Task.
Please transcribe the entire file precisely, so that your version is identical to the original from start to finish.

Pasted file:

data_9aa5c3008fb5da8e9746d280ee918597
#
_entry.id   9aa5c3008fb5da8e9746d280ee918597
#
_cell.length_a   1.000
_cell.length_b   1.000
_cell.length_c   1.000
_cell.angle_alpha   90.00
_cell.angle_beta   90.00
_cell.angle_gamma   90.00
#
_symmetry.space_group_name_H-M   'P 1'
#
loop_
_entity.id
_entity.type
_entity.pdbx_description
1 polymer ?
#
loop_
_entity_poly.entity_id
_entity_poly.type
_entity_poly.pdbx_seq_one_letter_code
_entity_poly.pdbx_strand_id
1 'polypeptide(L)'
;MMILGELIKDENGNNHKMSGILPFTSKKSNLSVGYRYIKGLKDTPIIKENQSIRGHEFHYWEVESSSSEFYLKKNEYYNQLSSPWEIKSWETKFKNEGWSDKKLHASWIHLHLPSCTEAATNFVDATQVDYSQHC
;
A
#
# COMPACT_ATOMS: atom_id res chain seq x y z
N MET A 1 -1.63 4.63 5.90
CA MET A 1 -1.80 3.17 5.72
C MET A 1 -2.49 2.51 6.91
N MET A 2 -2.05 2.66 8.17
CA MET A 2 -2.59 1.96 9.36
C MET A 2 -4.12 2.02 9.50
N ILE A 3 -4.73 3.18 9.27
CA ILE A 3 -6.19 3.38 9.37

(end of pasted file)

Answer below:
data_9aa5c3008fb5da8e9746d280ee918597
#
_entry.id   9aa5c3008fb5da8e9746d280ee918597
#
_cell.length_a   1.000
_cell.length_b   1.000
_cell.length_c   1.000
_cell.angle_alpha   90.00
_cell.angle_beta   90.00
_cell.angle_gamma   90.00
#
_symmetry.space_group_name_H-M   'P 1'
#
loop_
_entity.id
_entity.type
_entity.pdbx_description
1 polymer ?
#
loop_
_entity_poly.entity_id
_entity_poly.type
_entity_poly.pdbx_seq_one_letter_code
_entity_poly.pdbx_strand_id
1 'polypeptide(L)'
;MMILGELIKDENGNNHKMSGILPFTSKKSNLSVGYRYIKGLKDTPIIKENQSIRGHEFHYWEVESSSSEFYLKKNEYYNQLSSPWEIKSWETKFKNEGWSDKKLHASWIHLHLPSCTEAATNFVDATQVDYSQHC
;
A
#
# COMPACT_ATOMS: atom_id res chain seq x y z
N MET A 1 -1.63 4.63 5.90
CA MET A 1 -1.80 3.17 5.72
C MET A 1 -2.49 2.51 6.91
N MET A 2 -2.05 2.66 8.17
CA MET A 2 -2.59 1.96 9.36
C MET A 2 -4.12 2.02 9.50
N ILE A 3 -4.73 3.18 9.27
CA ILE A 3 -6.19 3.38 9.37